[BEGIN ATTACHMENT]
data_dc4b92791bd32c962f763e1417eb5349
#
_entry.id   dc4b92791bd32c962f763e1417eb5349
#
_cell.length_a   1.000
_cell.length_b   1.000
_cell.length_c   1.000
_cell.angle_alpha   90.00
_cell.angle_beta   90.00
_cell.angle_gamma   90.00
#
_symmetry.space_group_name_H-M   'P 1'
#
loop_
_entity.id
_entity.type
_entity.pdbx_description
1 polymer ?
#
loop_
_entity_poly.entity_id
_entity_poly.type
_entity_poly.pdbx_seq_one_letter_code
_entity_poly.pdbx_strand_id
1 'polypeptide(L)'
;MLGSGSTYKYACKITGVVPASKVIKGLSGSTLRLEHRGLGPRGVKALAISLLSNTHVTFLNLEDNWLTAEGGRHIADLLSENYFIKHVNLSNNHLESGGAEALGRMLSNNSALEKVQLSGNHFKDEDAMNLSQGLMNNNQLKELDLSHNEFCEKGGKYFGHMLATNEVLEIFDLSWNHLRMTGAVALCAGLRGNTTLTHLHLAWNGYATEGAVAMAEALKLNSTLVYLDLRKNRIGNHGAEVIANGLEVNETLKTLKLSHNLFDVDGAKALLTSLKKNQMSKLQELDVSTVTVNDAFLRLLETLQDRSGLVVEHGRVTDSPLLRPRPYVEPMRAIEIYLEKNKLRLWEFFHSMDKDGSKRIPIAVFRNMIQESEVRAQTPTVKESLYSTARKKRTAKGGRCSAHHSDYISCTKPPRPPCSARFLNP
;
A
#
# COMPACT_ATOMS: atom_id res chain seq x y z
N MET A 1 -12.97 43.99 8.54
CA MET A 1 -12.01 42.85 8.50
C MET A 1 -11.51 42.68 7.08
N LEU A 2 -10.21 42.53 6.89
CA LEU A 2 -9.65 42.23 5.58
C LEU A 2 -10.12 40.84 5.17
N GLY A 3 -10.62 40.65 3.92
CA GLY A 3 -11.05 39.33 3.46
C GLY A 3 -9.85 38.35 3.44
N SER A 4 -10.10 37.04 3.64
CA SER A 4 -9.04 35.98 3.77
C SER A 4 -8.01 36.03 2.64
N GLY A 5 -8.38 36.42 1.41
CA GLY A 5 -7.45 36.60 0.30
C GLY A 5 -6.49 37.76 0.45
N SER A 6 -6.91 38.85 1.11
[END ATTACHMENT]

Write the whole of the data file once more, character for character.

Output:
data_dc4b92791bd32c962f763e1417eb5349
#
_entry.id   dc4b92791bd32c962f763e1417eb5349
#
_cell.length_a   1.000
_cell.length_b   1.000
_cell.length_c   1.000
_cell.angle_alpha   90.00
_cell.angle_beta   90.00
_cell.angle_gamma   90.00
#
_symmetry.space_group_name_H-M   'P 1'
#
loop_
_entity.id
_entity.type
_entity.pdbx_description
1 polymer ?
#
loop_
_entity_poly.entity_id
_entity_poly.type
_entity_poly.pdbx_seq_one_letter_code
_entity_poly.pdbx_strand_id
1 'polypeptide(L)'
;MLGSGSTYKYACKITGVVPASKVIKGLSGSTLRLEHRGLGPRGVKALAISLLSNTHVTFLNLEDNWLTAEGGRHIADLLSENYFIKHVNLSNNHLESGGAEALGRMLSNNSALEKVQLSGNHFKDEDAMNLSQGLMNNNQLKELDLSHNEFCEKGGKYFGHMLATNEVLEIFDLSWNHLRMTGAVALCAGLRGNTTLTHLHLAWNGYATEGAVAMAEALKLNSTLVYLDLRKNRIGNHGAEVIANGLEVNETLKTLKLSHNLFDVDGAKALLTSLKKNQMSKLQELDVSTVTVNDAFLRLLETLQDRSGLVVEHGRVTDSPLLRPRPYVEPMRAIEIYLEKNKLRLWEFFHSMDKDGSKRIPIAVFRNMIQESEVRAQTPTVKESLYSTARKKRTAKGGRCSAHHSDYISCTKPPRPPCSARFLNP
;
A
#
# COMPACT_ATOMS: atom_id res chain seq x y z
N MET A 1 -12.97 43.99 8.54
CA MET A 1 -12.01 42.85 8.50
C MET A 1 -11.51 42.68 7.08
N LEU A 2 -10.21 42.53 6.89
CA LEU A 2 -9.65 42.23 5.58
C LEU A 2 -10.12 40.84 5.17
N GLY A 3 -10.62 40.65 3.92
CA GLY A 3 -11.05 39.33 3.46
C GLY A 3 -9.85 38.35 3.44
N SER A 4 -10.10 37.04 3.64
CA SER A 4 -9.04 35.98 3.77
C SER A 4 -8.01 36.03 2.64
N GLY A 5 -8.38 36.42 1.41
CA GLY A 5 -7.45 36.60 0.30
C GLY A 5 -6.49 37.76 0.45
N SER A 6 -6.91 38.85 1.11